Decoding the CSU budget

Feb 282011
Authors: Erin Udell

On Monday afternoon, members of the CSU campus and Fort Collins community gathered in the Lory Student Center’s Cherokee Park Ballroom to take an in-depth, interactive look at the university’s budget, the changes it has endured and the changes it will likely see in the future.

CSU Provost and Executive Vice President Rick Miranda and Associate Vice President for Finance, Lynn Johnson, presented steps of the budget and planning process, discussed the university’s current financial standing and exposed some of the latest numbers for the next fiscal year.

According to Miranda, the planning and budgeting cycle goes through a two-year process, with the first year focused largely on planning, the second year focused more on the budgeting phase and the third on refreshing the budget.

The budget that the university will continue working on throughout spring will go into effect on July 1 and is the culmination of two years of thinking since the summer of 2009.

Every third year, the university takes a deeper look at how to make investments and revise the strategic plan, creating new goals and strategies for the monetary future.

And since that third year of CSU’s current strategic plan is here, the university will start the restructuring this coming year.

According to Johnson, the university’s current financial standing shows that revenue has been steadily growing despite a slight drop in 2010.

“We’ve been growing,” Johnson said. “Things are pretty constant.”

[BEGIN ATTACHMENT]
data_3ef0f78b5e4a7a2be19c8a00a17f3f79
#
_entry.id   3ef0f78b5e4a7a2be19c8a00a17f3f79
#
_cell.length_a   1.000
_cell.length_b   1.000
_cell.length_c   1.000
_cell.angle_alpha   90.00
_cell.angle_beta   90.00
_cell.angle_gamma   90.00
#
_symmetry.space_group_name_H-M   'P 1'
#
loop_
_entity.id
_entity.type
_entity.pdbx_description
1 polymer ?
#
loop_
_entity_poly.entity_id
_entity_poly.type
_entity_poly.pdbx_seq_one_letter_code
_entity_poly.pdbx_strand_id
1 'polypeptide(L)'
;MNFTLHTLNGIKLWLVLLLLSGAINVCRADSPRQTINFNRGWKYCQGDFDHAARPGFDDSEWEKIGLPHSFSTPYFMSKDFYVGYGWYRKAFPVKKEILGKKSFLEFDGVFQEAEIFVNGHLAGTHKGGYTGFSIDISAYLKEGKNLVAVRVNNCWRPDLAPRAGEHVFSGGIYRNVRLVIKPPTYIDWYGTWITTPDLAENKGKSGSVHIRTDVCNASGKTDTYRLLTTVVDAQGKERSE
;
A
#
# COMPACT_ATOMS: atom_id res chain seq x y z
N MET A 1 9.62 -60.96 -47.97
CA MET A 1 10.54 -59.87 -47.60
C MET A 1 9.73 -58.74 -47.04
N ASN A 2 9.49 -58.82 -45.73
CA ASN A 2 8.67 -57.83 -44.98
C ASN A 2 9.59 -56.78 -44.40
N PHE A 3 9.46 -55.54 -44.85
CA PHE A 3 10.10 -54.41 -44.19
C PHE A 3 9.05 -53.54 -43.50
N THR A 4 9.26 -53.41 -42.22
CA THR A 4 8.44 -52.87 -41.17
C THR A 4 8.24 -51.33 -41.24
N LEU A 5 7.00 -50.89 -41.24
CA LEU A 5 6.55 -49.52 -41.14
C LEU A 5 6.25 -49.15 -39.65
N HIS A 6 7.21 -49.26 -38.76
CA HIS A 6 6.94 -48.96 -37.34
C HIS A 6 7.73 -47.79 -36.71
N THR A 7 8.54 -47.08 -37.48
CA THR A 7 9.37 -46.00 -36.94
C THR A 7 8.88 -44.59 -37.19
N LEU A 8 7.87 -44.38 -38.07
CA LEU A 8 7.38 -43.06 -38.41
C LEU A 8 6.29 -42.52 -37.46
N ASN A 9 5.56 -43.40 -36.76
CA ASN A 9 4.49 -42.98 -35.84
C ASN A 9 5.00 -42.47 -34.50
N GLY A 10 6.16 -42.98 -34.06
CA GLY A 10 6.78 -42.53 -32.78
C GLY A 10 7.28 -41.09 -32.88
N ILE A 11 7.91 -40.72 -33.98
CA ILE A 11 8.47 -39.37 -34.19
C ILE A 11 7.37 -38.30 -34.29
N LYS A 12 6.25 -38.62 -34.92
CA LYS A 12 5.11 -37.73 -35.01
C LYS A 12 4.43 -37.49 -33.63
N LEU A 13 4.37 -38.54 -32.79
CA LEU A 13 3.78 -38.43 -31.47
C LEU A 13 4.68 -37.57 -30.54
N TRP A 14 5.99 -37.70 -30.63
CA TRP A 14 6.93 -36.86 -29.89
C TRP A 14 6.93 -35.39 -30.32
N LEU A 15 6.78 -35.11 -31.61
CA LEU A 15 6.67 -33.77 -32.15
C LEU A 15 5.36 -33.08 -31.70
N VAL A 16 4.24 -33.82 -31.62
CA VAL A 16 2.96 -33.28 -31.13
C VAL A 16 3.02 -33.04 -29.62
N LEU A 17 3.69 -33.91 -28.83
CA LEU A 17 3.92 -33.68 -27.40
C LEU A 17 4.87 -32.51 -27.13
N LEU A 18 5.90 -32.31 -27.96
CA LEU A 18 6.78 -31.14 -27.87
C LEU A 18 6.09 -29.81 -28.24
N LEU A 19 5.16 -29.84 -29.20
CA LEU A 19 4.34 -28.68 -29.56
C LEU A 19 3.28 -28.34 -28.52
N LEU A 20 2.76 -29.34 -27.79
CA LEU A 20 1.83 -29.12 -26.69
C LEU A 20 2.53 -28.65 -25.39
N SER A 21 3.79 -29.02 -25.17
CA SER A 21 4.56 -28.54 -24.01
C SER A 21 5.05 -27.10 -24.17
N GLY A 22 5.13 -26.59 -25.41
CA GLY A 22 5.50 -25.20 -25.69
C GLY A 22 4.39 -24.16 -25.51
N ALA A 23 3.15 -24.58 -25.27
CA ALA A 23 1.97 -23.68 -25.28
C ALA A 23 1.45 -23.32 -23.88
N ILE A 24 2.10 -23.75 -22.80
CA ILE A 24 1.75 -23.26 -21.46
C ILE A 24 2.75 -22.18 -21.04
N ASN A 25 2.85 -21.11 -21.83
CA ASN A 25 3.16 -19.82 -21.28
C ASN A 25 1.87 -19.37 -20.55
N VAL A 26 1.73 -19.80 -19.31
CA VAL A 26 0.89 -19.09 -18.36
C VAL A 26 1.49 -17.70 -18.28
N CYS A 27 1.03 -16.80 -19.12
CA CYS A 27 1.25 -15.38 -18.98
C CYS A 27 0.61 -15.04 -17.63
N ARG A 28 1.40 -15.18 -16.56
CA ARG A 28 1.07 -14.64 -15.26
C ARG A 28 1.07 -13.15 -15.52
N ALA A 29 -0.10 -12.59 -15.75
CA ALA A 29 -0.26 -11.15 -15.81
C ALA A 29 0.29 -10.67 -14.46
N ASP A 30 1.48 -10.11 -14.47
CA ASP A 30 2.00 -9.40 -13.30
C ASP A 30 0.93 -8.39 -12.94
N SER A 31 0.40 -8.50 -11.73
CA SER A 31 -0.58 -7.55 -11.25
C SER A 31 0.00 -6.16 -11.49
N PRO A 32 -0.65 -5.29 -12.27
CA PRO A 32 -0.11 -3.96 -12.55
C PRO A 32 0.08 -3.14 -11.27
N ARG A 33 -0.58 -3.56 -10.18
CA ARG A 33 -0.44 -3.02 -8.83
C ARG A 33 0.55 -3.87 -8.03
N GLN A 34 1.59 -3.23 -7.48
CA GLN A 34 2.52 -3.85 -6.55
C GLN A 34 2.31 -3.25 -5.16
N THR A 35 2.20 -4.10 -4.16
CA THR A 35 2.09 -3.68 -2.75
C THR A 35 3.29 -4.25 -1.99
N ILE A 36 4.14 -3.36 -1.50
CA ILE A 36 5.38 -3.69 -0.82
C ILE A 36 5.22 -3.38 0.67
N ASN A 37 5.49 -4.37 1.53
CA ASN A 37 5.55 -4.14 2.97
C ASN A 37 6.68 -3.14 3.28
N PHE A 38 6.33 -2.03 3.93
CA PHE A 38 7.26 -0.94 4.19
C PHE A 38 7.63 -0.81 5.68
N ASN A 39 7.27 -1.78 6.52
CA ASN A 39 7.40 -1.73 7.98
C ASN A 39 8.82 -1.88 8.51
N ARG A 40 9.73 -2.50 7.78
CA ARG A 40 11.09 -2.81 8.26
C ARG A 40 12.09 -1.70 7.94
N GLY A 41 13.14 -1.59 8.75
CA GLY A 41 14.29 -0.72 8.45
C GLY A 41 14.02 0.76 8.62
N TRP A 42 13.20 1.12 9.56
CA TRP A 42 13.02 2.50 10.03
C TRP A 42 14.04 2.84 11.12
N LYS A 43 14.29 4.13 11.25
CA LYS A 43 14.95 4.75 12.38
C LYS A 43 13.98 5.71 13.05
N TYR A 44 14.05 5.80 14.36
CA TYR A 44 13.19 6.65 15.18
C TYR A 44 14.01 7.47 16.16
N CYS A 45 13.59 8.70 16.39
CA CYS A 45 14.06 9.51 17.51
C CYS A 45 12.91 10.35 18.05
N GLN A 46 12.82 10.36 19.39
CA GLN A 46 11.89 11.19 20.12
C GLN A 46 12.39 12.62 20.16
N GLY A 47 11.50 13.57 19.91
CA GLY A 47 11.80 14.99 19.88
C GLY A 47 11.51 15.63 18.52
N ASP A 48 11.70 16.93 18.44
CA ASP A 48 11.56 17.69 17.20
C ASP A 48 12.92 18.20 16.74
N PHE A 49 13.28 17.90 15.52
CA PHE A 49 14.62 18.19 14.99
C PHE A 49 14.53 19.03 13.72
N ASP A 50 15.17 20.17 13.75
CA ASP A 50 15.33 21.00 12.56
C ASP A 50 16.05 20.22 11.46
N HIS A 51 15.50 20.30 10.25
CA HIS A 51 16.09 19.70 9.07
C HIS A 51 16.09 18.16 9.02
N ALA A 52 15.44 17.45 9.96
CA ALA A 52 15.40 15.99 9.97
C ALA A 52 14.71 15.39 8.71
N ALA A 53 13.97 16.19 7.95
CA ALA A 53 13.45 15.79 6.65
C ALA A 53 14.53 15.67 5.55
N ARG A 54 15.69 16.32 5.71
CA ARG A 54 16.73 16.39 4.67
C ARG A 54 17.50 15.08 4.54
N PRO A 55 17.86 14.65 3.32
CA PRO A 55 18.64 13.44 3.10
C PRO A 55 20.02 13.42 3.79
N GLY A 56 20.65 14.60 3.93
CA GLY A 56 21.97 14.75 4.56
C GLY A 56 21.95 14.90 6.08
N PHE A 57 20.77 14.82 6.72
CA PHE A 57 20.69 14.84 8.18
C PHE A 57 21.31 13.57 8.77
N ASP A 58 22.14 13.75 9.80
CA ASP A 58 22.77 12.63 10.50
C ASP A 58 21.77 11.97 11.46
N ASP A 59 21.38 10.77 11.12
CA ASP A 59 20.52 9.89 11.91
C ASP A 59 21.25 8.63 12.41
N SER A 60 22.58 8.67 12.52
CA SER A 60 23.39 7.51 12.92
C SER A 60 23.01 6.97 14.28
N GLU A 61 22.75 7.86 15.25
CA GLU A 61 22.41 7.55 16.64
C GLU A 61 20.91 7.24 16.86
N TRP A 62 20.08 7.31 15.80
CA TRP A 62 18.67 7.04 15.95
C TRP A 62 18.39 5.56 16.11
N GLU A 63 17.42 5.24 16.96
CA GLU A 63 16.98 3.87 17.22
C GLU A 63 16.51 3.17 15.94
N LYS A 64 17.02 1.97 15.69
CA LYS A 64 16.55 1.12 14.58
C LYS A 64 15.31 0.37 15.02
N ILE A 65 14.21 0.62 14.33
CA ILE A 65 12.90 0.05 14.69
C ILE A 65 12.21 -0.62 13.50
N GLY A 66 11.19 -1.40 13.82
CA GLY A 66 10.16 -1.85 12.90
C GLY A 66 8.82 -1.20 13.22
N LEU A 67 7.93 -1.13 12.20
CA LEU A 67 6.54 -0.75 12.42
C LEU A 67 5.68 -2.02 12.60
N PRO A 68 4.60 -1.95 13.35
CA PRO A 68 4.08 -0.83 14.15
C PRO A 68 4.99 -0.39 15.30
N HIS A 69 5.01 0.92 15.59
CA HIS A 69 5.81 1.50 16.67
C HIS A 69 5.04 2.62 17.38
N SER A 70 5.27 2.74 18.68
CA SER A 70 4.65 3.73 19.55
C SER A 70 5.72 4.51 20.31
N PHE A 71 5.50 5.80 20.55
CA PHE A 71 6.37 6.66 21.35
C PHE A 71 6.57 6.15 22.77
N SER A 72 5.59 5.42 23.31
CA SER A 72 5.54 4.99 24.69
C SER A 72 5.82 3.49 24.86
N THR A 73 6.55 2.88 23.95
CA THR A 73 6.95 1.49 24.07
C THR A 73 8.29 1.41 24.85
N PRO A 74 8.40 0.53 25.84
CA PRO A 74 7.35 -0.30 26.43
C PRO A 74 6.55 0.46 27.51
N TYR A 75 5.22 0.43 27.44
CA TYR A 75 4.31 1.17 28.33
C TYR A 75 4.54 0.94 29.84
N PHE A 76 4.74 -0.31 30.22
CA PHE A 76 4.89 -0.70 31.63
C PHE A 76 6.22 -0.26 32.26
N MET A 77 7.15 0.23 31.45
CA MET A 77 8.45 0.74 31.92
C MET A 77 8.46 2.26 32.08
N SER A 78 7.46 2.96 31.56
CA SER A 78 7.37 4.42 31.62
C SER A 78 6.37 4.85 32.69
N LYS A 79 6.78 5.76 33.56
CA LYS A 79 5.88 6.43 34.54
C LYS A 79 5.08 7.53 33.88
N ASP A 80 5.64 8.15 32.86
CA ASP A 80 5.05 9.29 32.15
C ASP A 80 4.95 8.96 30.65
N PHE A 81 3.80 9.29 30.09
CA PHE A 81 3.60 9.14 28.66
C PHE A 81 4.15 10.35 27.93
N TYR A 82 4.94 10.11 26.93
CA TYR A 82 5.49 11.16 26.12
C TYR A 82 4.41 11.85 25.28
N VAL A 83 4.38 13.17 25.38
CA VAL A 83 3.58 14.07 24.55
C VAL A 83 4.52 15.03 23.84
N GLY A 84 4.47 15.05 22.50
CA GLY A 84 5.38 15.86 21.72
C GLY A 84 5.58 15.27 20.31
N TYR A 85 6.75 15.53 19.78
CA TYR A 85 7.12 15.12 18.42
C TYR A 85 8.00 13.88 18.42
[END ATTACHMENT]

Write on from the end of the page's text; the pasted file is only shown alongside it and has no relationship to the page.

And as for the CSU schedule of state support, there has been a change from the state paying two-thirds in the early-90s to students now paying that amount, with the state paying the rest.

“This has happened a few percent every year for 20 years,” Miranda said. “This is the reality.”

But with people asking why higher education is so expensive, Miranda clarified that while costs may be up, the university is not spending more than previous years — they are actually spending less.

“We’re a much better institution than we were 20 yearsago,” Miranda said. “The criticisms are not really accurate, and it comes from students only seeing the tuition bar and not university spending.”

But despite an increase in tuition over the past few years, Johnson made a point of saying that undergraduate tuition and fees are in the bottom 30 percent compared to CSU’s peers.

As for CSU’s budget outlook for the 2012 fiscal year, state reductions are possible and, according to Miranda, projected at $6.1 million.

In line with the fiscal year 2012 Draft Incremental E&G budget, which was revised Monday, revenue from tuition will total at $32.8 million, with more money coming in from the closing of the credit hour gap, something that could generate $525 per student/per semester.

And, according to Miranda, with the federal stimulus money going away and the governor’s million-dollar funding cuts, the university will have around $13.32 million to cover new expenses.

After these new expenses, totaling $12,857,358, are covered, there will be a remainder of $462,642.

“Even with all the revenue enhancements, the results of these state cuts are having an effect on the bottom line,” Miranda said. “We’ll be refining these numbers over the course of this next week, but this is a preview of what it’s getting close to looking like.”

In recent months, the administration had been looking at cutting between five and 10 percent from university programs, but Miranda is pleased with ending up on the lesser side of those possible cuts.

“The way this budget is ending up is actually on the lower scale,” Miranda said. “We’re not pleased at having to make cuts, but we’re at the lower end of things and that shows that we planned sufficiently for this downturn.”

Senior Reporter Erin Udell can be reached at

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